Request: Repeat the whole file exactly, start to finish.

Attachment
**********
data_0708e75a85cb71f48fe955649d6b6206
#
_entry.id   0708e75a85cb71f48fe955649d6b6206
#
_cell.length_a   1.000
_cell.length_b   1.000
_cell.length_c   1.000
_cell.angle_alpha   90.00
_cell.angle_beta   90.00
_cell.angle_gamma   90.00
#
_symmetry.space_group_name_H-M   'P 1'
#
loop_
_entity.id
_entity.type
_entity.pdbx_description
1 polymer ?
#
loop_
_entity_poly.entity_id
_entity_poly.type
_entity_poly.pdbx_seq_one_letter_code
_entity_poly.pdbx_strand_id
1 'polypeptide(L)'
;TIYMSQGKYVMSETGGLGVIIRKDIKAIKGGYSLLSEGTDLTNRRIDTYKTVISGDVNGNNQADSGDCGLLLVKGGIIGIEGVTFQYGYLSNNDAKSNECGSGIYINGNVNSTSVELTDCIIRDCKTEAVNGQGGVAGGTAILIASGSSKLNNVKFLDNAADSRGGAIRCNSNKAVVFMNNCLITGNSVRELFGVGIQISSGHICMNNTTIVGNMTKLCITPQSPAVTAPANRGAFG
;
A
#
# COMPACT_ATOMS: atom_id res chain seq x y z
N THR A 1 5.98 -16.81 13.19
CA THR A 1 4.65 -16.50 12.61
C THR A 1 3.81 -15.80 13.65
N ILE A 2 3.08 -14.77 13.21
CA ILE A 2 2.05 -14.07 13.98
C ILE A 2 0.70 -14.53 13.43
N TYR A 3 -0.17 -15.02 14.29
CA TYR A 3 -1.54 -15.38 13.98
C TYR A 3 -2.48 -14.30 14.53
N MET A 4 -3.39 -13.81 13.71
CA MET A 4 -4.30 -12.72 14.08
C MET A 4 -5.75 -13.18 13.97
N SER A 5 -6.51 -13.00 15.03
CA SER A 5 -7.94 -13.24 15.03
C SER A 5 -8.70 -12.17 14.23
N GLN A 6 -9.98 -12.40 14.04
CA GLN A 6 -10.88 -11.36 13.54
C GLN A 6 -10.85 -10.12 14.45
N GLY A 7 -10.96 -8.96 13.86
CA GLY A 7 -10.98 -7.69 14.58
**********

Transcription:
data_0708e75a85cb71f48fe955649d6b6206
#
_entry.id   0708e75a85cb71f48fe955649d6b6206
#
_cell.length_a   1.000
_cell.length_b   1.000
_cell.length_c   1.000
_cell.angle_alpha   90.00
_cell.angle_beta   90.00
_cell.angle_gamma   90.00
#
_symmetry.space_group_name_H-M   'P 1'
#
loop_
_entity.id
_entity.type
_entity.pdbx_description
1 polymer ?
#
loop_
_entity_poly.entity_id
_entity_poly.type
_entity_poly.pdbx_seq_one_letter_code
_entity_poly.pdbx_strand_id
1 'polypeptide(L)'
;TIYMSQGKYVMSETGGLGVIIRKDIKAIKGGYSLLSEGTDLTNRRIDTYKTVISGDVNGNNQADSGDCGLLLVKGGIIGIEGVTFQYGYLSNNDAKSNECGSGIYINGNVNSTSVELTDCIIRDCKTEAVNGQGGVAGGTAILIASGSSKLNNVKFLDNAADSRGGAIRCNSNKAVVFMNNCLITGNSVRELFGVGIQISSGHICMNNTTIVGNMTKLCITPQSPAVTAPANRGAFG
;
A
#
# COMPACT_ATOMS: atom_id res chain seq x y z
N THR A 1 5.98 -16.81 13.19
CA THR A 1 4.65 -16.50 12.61
C THR A 1 3.81 -15.80 13.65
N ILE A 2 3.08 -14.77 13.21
CA ILE A 2 2.05 -14.07 13.98
C ILE A 2 0.70 -14.53 13.43
N TYR A 3 -0.17 -15.02 14.29
CA TYR A 3 -1.54 -15.38 13.98
C TYR A 3 -2.48 -14.30 14.53
N MET A 4 -3.39 -13.81 13.71
CA MET A 4 -4.30 -12.72 14.08
C MET A 4 -5.75 -13.18 13.97
N SER A 5 -6.51 -13.00 15.03
CA SER A 5 -7.94 -13.24 15.03
C SER A 5 -8.70 -12.17 14.23
N GLN A 6 -9.98 -12.40 14.04
CA GLN A 6 -10.88 -11.36 13.54
C GLN A 6 -10.85 -10.12 14.45
N GLY A 7 -10.96 -8.96 13.86
CA GLY A 7 -10.98 -7.69 14.58